According to data from MMAF and JICA (2009), yellowfin tuna catches has showed downward trend, in 2000, total catch of yellowfin tuna reached 163,241 tonnes, but since then it tend to decrease and dropped to 94,406 tonnes in 2006, though in 2007 it started to recover again with 103,655 tonnes catch. Indian Ocean (Indian Ocean, Western Timor Sea, Bali Strait and Sawu Sea) used to be the main catching areas for yellowfin tuna. Almost 54% of total yellowfin tuna in Indonesia was caught from this area. In the eastern part, Sulawesi Sea and Pacific Ocean was the important catching areas for yellowfin tuna, covering 33.7% of total yellowfin tuna landings,followed by Flores and Makassar Strait (18.2%) and Moluccas Sea, Tomini Bay, and Seram Sea (12.4%) ,see Figure 2

Figure. 2. Yellowfin Tuna Landing Distributin per Fishery Management Areas (WPP) in 2004 (source: Indonesian Tuna Supply Chain Analysis, Sustainable Fisheries Partnership,2010)

In general, Maluku-Papua contributes the biggest landings of albacore, bigeye tuna, and yellowfin tuna,with 26 percent of total Indonesian tuna landings, followed by North Sulawesi (24%), Bali-Nusa Tenggara (16%), South Sulawesi (12%), North Java (10%), and West Sumatra (8%) (Note: for Bali-Nusa Tenggara, North Java, and West Sumatra, the landings also include Southern bluefin tuna). Since tuna resources are abundant and scattered around Indonesian waters, fishing grounds and landing areas of tuna in Indonesia are dispersed. A significant volume of tuna is unloaded in Muara Baru (Jakarta) and Benoa (Bali); three other fishing ports that carry tuna are Bitung, Ambon, and Sorong, see Figure 3.

Figure 3. Major Ports of Tuna Fisheries in Indonesia (source: : Sustainable Indonesian Tuna Initiative,White paper, Sustainable Fisheries Partnership,2011)

Indonesian Tuna Supply Chain. Supply chains for most of the fish species start from oceans and end up with consumer markets far from thousands of miles. Asupplychainis a network of retailers, distributors, transporters, storage facilities andsuppliersthat participate in the production, delivery and sale of a product to the consumer (Harland, 1996),

In the Indonesian tuna value chain, four main categories of operators can be distinguished:

  • Fishermen
  • Fish landing sites and ports
  • Middlemen
  • Processors/exporters , See Figure 4

Figure 4. Indonesian Tuna Supply Chain, (source : Indonesian Tuna Supply Chain Analysis, Sustainable Fisheries Partnership,2010)

According LEI Wageningen UR (Arie Pieter van Duijn, Rik Beukers and Willem van der Pijl) in CBI Report – The Indonesian seafood sector,2012, The bottlenecks for the Indonesian tuna industry occur at several stages of the value chain. Because pro-cessors and exporters mainly depend on the catches of the Indonesian tuna fleet, it is essential to opti-mise the potential of the fishing fleet. Better handling and storage of tuna can produce more high-quality tuna for export, benefitting processors and exporters too and preventing the need to further exploit tuna stocks. As there are many small landing sites, it is also crucial that tuna landed at these sites can be transported efficiently.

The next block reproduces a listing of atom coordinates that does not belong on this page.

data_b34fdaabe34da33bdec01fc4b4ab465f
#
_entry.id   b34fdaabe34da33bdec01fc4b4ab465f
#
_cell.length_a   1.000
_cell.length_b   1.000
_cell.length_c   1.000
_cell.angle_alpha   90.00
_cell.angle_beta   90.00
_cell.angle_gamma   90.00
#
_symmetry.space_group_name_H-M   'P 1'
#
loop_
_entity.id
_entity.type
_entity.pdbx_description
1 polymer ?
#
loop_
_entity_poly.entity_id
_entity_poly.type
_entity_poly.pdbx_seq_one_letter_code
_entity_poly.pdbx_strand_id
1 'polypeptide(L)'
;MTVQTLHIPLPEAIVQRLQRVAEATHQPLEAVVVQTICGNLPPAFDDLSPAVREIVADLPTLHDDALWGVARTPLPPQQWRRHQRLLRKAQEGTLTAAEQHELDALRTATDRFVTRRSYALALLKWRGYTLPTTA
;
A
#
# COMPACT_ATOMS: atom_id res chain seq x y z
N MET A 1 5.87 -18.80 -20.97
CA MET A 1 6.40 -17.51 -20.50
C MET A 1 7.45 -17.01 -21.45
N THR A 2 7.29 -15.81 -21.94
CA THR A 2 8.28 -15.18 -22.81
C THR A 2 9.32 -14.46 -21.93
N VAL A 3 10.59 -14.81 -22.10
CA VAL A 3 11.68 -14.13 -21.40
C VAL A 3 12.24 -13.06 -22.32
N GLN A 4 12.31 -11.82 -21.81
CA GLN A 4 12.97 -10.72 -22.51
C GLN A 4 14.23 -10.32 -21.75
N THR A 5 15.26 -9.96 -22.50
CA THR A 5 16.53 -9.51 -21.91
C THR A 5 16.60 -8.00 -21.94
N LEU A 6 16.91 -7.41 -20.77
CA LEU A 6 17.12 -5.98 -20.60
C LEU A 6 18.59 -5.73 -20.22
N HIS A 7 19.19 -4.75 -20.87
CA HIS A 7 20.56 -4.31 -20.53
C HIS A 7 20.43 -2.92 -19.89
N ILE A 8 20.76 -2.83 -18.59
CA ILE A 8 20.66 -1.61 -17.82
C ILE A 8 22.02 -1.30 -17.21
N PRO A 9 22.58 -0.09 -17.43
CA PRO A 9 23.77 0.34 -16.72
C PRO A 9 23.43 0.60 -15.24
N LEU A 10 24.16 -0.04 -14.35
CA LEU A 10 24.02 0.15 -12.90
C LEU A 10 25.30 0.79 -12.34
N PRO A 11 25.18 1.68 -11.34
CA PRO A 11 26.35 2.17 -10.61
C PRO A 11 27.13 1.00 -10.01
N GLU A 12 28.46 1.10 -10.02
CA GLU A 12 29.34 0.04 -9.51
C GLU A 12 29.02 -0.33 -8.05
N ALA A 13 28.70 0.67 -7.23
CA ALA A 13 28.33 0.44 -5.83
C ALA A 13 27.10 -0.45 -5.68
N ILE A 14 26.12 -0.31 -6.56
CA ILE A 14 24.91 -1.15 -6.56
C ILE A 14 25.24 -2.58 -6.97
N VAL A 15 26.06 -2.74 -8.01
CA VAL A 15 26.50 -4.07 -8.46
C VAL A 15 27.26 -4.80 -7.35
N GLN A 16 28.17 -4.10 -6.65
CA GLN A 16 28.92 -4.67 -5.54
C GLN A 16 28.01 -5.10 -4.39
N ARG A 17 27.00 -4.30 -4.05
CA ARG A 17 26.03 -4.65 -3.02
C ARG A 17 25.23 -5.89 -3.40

Although several exporters of frozen and canned tuna are already EU certified, there is still potential to help small exporters meet EU requirements. Furthermore, there is a growing de-mand for sustainable and eco-labelled tuna in the EU market, which could have potential for Indonesian ex-porters. Also the lack of traceability throughout the entire value chain implies that support for fishermen, middlemen and processors/exporters is required.(CBI Report – The Indonesian seafood sector, A value chain analysis, LEI Wageningen UR ,2012)

Indonesia contributes about 4 percent of total global fresh and frozen tuna exports, exporting about 65.5thousand tonnes in 2007, valued at USD 150 million. Indonesia also contributes more than 4 percent of total global canned tuna exports, exporting about 52.4 thousands tonnes in 2007, valued at USD 151.9 million (Globefish, 2010).

Indonesia was the leader of countries supplying tuna to Japan (mainly yellowfin and bigeye), sending about 20 thousand tonnes per year to Japan’s market. Indonesia only contributes about 2 percent (9,800 tonnes in 2008) of total canned tuna imported to the EU market.

Exports of frozen Yellow fin tuna (in various product types) from Indonesia have increased in the last five years. In 2006 USD 13m was exported, while in 2010 the export value has more than doubled to USD 31m. Most of the frozen Yellow fin tuna is exported to the US.

However, MMAF export statistics show that for the total export of frozen tuna (Yellow fin tuna as well as other species), export values were significant-ly higher. In 2010 the export value of frozen tuna to Japan was USD 22m, while exports to the US amounted to USD 18m. Other species that are exported as tuna will most likely concern Bigeye tuna.